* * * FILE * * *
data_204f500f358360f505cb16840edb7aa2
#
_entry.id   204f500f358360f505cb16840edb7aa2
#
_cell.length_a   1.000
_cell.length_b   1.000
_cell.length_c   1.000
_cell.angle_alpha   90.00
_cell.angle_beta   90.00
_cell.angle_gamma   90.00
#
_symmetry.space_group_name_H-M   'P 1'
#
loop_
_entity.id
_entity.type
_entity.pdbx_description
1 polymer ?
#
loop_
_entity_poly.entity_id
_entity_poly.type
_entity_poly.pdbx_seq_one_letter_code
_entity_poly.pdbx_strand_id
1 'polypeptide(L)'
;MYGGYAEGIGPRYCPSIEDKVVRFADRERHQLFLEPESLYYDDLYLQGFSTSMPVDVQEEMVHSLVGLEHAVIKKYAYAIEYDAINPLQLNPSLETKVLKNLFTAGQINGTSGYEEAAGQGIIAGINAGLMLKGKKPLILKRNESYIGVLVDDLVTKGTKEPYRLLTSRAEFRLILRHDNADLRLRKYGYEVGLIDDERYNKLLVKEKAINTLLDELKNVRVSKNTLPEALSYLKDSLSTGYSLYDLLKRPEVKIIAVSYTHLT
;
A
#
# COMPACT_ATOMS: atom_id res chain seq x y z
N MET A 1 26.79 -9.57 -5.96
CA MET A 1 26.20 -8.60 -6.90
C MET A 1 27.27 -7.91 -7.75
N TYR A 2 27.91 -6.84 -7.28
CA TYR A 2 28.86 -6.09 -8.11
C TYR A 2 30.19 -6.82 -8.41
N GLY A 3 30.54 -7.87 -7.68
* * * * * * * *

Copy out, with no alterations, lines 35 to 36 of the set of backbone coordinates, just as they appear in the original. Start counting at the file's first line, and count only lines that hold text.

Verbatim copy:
CA TYR A 2 28.86 -6.09 -8.11
C TYR A 2 30.19 -6.82 -8.41